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Jun 16, 2021 8:53 PM CST
Name: TK
Ontario, Canada (Zone 6b)
Region: Ukraine Cactus and Succulents Sempervivums Adeniums Bromeliad Tropicals
Aroids Hibiscus Sedums Container Gardener
I found this plant in a forest today while hiking. I was having trouble getting a good focus to zoom in. They look like tiny peppers on the end of a bare stem.
Thumb of 2021-06-17/Macrocentra/600f05
Thumb of 2021-06-17/Macrocentra/cbc84a

Any ideas what these might be? I've never seen them before.
Слава Україні! Slava Ukraini! Glory to Ukraine!
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Jun 17, 2021 5:47 PM CST
Name: Rick R.
Minneapolis, MN, USA zone 4
Garden Photography The WITWIT Badge Seed Starter Wild Plant Hunter Region: Minnesota Hybridizer
Garden Sages I was one of the first 300 contributors to the plant database! Plant Identifier Million Pollinator Garden Challenge
Drought stressed wild garlic (Allium triccocum)? They normally are straight up.
When the debate is lost, slander becomes the tool of the losers. - Socrates
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Jun 17, 2021 6:19 PM CST
Name: Sue
Ontario, Canada (Zone 4b)
Annuals Native Plants and Wildflowers Keeps Horses Dog Lover Daylilies Region: Canadian
Butterflies Birds Enjoys or suffers cold winters Garden Sages Plant Identifier
Could it be something like Orobanche uniflora?

https://www.guilhemmansion.com...
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Jun 18, 2021 1:41 AM CST
Perthshire. SCOTLAND. UK
Garden Photography Region: United Kingdom Plant Identifier
Any chance of a return visit to get a pic of the open flower?
Avatar for CalPolygardener
Jun 18, 2021 7:07 AM CST
California (Zone 9b)
Maybe Erythronium?
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Jun 18, 2021 7:45 AM CST
Name: Sue
Ontario, Canada (Zone 4b)
Annuals Native Plants and Wildflowers Keeps Horses Dog Lover Daylilies Region: Canadian
Butterflies Birds Enjoys or suffers cold winters Garden Sages Plant Identifier
CalPolygardener said:Maybe Erythronium?


Good thought, seed pods. I have some wild Erythronium, the flowers and leaves are long gone. I can check later to see if there are any pods since I'm also in Ontario, although two zones colder than the OP.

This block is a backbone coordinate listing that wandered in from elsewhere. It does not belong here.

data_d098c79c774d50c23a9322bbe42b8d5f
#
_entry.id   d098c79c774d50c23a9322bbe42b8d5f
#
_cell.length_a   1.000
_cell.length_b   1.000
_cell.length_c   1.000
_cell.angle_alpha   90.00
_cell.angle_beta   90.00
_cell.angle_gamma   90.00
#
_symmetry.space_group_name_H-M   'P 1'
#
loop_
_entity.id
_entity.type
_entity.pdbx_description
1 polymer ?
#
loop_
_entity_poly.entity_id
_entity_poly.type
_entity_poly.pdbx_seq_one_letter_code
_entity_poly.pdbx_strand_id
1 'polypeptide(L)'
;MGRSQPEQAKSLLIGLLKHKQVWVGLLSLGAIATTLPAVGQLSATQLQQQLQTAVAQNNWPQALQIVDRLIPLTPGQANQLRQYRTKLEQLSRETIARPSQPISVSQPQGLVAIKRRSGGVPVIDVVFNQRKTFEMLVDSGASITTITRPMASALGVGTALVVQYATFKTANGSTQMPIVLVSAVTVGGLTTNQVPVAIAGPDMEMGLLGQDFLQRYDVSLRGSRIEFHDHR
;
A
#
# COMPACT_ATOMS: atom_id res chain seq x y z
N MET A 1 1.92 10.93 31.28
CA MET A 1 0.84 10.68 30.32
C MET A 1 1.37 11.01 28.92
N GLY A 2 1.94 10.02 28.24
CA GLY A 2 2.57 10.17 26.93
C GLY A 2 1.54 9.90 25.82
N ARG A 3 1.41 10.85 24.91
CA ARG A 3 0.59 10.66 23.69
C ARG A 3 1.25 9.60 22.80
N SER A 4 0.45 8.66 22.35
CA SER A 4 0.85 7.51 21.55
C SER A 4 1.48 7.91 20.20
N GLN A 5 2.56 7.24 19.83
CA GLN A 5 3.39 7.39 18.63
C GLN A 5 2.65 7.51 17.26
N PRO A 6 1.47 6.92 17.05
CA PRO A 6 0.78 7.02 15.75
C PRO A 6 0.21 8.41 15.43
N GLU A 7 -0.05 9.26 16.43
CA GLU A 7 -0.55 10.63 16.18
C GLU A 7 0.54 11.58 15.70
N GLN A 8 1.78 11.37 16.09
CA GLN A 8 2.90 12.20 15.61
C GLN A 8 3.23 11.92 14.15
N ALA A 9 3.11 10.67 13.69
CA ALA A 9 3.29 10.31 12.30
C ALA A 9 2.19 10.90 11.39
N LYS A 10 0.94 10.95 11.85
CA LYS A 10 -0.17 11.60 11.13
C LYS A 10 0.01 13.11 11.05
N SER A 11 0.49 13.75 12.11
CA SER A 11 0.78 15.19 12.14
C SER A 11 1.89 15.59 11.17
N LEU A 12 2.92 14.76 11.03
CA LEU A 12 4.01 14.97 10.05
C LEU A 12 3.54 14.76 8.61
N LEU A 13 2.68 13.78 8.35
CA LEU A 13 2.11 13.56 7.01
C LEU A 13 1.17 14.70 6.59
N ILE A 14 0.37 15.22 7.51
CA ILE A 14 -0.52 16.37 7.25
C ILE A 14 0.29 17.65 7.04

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Jun 18, 2021 8:21 AM CST
Name: TK
Ontario, Canada (Zone 6b)
Region: Ukraine Cactus and Succulents Sempervivums Adeniums Bromeliad Tropicals
Aroids Hibiscus Sedums Container Gardener
If I have time next week, I might head back over there. I'll see if they've changed in any way. Smiling

They're one of the few plants growing around there. That forest is oddly barren in the center.

Erythronium could be a match. I have seen E. americanum in many of the other local forests. Do they shed their leaves when they produce seeds?
Слава Україні! Slava Ukraini! Glory to Ukraine!
Last edited by Macrocentra Jun 18, 2021 8:24 AM Icon for preview
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Jun 18, 2021 1:46 PM CST
Name: Rick R.
Minneapolis, MN, USA zone 4
Garden Photography The WITWIT Badge Seed Starter Wild Plant Hunter Region: Minnesota Hybridizer
Garden Sages I was one of the first 300 contributors to the plant database! Plant Identifier Million Pollinator Garden Challenge
To me, those heads look like they haven't opened yet. Erythronium seed capsules don't have the abrupt shoulders that your pics show:
http://www.efloras.org/object_...

I can't say I have ever observed E. americanum during the seed production. I always assumed leaves are still present. Flora of North America makes no mention, although it does regarding Allium tricoccum. But the FNA isn't very consistent with its descriptions, as it is written by many, many different taxonomy botanists. Also, that would be an incredible find to discover any eastern American Erythronium that is so floriferous.
When the debate is lost, slander becomes the tool of the losers. - Socrates
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Jun 18, 2021 8:11 PM CST
Name: John
Scott County, KY (Zone 5b)
You can't have too many viburnums..
Region: United States of America Region: Kentucky Farmer Cat Lover Birds Bee Lover
Butterflies Enjoys or suffers hot summers Enjoys or suffers cold winters Dog Lover Hummingbirder Lover of wildlife (Raccoon badge)
I sure don't know that much about northern North American woodland herbaceous flora, but I've spent a good bit of time in the woods and other such environments around here in the Ohio River valley region.

In looking at those two images - and noting a key statement by Macrocentra (..."That forest is oddly barren in the center...") - I wonder if we are observing the emergence of some wetland plant. It would make sense for such flora to have long stems to support the foliage when this site is seasonally under water.

Nymphaea odorata? Sagittaria latifolia? Pontederia cordata?

"Somebody tell Tree-boy to go back to woody plants..."
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